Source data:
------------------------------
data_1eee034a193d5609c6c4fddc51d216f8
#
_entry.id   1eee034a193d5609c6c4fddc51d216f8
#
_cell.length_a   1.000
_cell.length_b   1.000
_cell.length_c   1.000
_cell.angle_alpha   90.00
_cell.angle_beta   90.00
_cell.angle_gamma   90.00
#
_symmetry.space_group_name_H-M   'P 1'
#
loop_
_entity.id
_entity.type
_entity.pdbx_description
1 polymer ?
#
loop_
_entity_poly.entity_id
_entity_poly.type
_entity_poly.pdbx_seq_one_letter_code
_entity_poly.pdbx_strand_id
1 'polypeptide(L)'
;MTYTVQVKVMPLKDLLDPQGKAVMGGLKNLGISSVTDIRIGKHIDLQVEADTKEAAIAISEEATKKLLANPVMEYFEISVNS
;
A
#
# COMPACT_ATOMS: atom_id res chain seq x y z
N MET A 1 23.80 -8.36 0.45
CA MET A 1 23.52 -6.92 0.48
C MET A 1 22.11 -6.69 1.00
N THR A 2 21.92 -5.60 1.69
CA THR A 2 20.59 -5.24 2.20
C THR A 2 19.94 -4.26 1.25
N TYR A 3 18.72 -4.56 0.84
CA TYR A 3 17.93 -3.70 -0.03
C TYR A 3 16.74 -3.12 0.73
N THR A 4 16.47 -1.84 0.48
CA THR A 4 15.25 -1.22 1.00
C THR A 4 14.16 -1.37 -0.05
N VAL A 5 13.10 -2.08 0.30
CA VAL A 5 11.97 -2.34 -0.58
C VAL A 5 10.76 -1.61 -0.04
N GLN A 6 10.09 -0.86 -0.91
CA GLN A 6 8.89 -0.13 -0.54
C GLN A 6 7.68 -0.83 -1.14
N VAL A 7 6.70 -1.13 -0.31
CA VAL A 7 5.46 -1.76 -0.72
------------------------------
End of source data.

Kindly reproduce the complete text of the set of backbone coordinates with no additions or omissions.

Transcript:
data_1eee034a193d5609c6c4fddc51d216f8
#
_entry.id   1eee034a193d5609c6c4fddc51d216f8
#
_cell.length_a   1.000
_cell.length_b   1.000
_cell.length_c   1.000
_cell.angle_alpha   90.00
_cell.angle_beta   90.00
_cell.angle_gamma   90.00
#
_symmetry.space_group_name_H-M   'P 1'
#
loop_
_entity.id
_entity.type
_entity.pdbx_description
1 polymer ?
#
loop_
_entity_poly.entity_id
_entity_poly.type
_entity_poly.pdbx_seq_one_letter_code
_entity_poly.pdbx_strand_id
1 'polypeptide(L)'
;MTYTVQVKVMPLKDLLDPQGKAVMGGLKNLGISSVTDIRIGKHIDLQVEADTKEAAIAISEEATKKLLANPVMEYFEISVNS
;
A
#
# COMPACT_ATOMS: atom_id res chain seq x y z
N MET A 1 23.80 -8.36 0.45
CA MET A 1 23.52 -6.92 0.48
C MET A 1 22.11 -6.69 1.00
N THR A 2 21.92 -5.60 1.69
CA THR A 2 20.59 -5.24 2.20
C THR A 2 19.94 -4.26 1.25
N TYR A 3 18.72 -4.56 0.84
CA TYR A 3 17.93 -3.70 -0.03
C TYR A 3 16.74 -3.12 0.73
N THR A 4 16.47 -1.84 0.48
CA THR A 4 15.25 -1.22 1.00
C THR A 4 14.16 -1.37 -0.05
N VAL A 5 13.10 -2.08 0.30
CA VAL A 5 11.97 -2.34 -0.58
C VAL A 5 10.76 -1.61 -0.04
N GLN A 6 10.09 -0.86 -0.91
CA GLN A 6 8.89 -0.13 -0.54
C GLN A 6 7.68 -0.83 -1.14
N VAL A 7 6.70 -1.13 -0.31
CA VAL A 7 5.46 -1.76 -0.72